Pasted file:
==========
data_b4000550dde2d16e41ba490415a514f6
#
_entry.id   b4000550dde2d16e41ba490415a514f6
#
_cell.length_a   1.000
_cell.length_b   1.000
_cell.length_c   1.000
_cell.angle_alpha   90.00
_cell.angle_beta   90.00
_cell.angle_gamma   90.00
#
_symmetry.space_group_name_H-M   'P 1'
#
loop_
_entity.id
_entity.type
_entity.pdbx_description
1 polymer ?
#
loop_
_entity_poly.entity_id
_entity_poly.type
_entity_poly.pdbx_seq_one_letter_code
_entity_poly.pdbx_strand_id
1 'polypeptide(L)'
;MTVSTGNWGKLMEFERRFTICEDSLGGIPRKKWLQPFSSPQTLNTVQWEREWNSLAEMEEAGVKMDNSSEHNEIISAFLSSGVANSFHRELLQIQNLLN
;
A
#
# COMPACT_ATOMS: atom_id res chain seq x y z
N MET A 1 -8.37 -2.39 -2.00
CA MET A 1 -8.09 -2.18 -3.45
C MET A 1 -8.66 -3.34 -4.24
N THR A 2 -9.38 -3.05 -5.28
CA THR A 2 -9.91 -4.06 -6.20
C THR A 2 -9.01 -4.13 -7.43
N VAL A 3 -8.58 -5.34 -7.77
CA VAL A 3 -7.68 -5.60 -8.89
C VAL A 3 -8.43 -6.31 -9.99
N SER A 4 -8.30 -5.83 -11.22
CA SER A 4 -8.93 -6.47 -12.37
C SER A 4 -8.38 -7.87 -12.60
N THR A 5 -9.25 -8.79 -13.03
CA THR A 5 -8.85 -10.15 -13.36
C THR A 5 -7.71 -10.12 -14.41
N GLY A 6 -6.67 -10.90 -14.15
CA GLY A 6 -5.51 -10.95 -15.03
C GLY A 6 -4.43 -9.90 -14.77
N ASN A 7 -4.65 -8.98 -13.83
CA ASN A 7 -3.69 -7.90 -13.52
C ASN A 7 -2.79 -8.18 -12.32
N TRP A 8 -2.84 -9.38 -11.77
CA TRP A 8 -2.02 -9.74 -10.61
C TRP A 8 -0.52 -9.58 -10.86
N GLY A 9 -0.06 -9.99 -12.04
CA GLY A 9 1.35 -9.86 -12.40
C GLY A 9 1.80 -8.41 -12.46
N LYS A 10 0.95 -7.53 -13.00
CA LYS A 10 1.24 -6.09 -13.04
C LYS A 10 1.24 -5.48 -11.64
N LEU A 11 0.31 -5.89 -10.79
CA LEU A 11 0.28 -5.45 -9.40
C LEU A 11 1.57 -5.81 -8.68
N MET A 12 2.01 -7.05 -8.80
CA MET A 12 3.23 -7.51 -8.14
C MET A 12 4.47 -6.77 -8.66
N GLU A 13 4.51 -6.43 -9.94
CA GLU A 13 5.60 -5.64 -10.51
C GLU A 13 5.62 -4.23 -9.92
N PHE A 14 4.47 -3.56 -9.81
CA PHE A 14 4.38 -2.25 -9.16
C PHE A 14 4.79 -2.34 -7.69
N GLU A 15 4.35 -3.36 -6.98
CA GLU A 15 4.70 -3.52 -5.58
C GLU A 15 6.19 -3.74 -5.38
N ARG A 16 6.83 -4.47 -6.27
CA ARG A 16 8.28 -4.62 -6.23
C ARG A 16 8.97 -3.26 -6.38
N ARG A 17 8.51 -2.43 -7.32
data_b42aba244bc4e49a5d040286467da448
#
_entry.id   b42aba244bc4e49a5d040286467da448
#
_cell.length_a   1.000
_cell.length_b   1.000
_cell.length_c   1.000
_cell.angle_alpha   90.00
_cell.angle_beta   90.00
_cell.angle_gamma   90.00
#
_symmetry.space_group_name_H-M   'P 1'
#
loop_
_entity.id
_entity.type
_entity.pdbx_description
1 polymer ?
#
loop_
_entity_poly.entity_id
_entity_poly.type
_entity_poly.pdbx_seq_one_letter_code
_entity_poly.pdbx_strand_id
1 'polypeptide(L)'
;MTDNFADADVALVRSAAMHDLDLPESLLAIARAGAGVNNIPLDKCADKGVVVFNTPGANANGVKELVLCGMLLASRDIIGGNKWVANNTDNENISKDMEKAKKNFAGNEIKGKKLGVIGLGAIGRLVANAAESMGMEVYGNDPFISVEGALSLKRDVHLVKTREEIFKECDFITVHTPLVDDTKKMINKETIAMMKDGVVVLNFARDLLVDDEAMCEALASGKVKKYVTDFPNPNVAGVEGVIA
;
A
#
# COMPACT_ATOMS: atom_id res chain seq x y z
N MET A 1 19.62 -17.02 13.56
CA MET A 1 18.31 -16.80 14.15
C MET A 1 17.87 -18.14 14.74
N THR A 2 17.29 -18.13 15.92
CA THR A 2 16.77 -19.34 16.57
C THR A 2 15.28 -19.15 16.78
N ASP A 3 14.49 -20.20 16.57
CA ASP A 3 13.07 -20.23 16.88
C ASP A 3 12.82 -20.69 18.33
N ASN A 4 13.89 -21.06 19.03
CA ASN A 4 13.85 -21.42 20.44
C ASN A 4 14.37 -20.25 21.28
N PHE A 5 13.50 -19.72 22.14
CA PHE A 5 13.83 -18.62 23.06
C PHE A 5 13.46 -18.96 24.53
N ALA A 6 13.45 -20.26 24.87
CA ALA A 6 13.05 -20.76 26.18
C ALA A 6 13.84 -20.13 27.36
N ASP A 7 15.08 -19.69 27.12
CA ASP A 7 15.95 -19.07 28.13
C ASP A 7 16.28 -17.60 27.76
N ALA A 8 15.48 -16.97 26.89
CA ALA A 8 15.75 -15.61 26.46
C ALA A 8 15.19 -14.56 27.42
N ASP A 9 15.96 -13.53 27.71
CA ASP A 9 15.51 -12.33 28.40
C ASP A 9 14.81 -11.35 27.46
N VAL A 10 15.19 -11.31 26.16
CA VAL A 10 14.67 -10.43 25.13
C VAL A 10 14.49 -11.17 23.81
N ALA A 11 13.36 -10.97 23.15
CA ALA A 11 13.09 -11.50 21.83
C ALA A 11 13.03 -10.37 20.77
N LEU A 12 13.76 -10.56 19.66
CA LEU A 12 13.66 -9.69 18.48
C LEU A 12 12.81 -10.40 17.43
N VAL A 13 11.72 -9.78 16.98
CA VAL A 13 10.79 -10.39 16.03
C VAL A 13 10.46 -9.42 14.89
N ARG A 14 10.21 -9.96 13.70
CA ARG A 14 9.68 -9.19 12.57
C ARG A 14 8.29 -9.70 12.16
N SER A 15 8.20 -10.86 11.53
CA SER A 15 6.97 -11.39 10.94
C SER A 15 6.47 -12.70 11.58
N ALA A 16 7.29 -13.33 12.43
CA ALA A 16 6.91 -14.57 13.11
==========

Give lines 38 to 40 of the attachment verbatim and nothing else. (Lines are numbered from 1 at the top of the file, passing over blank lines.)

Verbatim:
CA VAL A 3 -7.68 -5.60 -8.89
C VAL A 3 -8.43 -6.31 -9.99
N SER A 4 -8.30 -5.83 -11.22